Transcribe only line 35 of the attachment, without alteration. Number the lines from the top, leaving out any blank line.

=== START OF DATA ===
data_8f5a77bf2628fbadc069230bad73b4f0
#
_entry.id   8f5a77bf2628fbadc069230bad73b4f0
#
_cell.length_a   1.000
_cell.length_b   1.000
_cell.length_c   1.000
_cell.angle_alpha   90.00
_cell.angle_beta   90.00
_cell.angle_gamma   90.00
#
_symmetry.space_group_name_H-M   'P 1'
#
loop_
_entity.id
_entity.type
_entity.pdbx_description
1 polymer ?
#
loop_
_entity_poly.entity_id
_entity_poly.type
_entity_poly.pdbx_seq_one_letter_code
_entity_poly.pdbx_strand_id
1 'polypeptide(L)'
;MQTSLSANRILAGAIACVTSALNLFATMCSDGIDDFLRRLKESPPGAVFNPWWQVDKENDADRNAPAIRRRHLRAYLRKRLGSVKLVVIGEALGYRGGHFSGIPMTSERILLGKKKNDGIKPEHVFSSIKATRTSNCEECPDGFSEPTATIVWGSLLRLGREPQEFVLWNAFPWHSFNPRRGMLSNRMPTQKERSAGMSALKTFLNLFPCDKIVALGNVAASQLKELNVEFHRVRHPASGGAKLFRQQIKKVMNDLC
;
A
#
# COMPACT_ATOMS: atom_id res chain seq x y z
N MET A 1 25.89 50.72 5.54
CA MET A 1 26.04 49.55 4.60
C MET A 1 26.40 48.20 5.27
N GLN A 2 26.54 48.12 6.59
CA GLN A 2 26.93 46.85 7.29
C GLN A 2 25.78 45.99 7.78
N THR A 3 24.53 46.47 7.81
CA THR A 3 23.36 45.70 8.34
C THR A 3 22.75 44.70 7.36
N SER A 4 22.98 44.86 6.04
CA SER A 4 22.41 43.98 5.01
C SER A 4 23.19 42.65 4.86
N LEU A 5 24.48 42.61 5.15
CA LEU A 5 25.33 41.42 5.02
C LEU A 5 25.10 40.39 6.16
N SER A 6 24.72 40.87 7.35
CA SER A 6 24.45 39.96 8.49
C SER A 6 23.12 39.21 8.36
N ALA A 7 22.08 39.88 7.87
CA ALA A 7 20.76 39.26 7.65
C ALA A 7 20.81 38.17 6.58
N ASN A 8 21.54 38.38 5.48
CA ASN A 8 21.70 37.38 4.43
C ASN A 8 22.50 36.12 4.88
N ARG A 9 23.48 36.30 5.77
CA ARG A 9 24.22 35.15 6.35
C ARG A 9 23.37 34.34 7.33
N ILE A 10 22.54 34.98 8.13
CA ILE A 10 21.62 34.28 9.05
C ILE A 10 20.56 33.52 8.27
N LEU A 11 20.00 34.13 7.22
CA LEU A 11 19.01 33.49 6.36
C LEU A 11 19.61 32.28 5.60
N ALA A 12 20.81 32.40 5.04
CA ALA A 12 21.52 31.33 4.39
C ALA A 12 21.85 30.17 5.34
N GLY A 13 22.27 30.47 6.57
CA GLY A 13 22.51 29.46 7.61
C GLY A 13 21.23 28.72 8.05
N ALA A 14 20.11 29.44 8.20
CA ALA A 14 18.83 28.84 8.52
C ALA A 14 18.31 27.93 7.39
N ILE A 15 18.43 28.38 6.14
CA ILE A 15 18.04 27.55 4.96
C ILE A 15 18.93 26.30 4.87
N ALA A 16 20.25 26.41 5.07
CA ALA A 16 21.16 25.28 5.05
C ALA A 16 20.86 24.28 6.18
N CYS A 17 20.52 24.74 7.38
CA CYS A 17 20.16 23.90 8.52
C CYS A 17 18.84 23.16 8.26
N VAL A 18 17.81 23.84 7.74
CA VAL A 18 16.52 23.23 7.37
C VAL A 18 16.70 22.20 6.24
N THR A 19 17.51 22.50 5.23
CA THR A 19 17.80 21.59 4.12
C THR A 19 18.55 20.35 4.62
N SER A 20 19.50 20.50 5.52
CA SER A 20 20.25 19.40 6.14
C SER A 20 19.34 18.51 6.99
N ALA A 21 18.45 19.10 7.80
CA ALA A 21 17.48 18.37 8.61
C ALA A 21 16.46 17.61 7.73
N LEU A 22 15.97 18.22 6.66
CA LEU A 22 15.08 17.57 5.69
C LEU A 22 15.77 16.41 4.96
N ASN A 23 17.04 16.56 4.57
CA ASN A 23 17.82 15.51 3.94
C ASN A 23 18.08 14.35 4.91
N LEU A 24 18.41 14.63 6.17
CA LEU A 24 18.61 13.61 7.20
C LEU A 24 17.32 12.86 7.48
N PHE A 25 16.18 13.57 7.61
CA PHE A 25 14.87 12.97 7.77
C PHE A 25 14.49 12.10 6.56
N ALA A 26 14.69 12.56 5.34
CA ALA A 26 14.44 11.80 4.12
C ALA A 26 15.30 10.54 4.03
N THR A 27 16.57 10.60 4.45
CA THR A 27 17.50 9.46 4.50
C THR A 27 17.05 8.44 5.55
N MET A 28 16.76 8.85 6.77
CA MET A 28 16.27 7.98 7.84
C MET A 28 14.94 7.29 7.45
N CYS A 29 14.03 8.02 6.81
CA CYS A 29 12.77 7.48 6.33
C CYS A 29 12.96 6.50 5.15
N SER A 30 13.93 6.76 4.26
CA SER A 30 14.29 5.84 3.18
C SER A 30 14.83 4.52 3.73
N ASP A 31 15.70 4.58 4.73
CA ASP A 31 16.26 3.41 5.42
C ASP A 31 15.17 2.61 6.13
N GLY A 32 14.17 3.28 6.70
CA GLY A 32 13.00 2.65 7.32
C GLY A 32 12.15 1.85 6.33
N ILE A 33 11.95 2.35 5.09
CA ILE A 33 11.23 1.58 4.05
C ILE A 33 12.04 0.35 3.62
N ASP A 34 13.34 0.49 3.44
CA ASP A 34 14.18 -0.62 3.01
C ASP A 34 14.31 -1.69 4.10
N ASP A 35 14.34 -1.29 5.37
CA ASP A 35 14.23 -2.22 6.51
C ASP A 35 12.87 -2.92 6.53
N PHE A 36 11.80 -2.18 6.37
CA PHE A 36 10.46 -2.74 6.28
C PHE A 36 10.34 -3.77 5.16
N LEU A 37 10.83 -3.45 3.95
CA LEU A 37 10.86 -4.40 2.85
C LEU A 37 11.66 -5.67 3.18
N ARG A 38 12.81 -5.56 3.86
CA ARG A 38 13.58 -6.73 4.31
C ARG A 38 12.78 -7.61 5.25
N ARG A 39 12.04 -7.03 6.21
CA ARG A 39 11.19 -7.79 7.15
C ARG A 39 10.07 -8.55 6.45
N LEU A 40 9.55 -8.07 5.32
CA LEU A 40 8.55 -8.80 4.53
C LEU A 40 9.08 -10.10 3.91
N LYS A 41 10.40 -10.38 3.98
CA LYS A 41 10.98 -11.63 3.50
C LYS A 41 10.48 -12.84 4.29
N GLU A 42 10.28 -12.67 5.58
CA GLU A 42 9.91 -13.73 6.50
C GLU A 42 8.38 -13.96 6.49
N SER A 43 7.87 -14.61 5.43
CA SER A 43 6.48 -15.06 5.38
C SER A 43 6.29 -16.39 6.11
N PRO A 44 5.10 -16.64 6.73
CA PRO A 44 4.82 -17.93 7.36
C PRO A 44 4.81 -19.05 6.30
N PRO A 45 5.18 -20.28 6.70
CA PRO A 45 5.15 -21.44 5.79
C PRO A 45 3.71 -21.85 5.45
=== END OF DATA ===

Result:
CA GLN A 2 26.93 46.85 7.29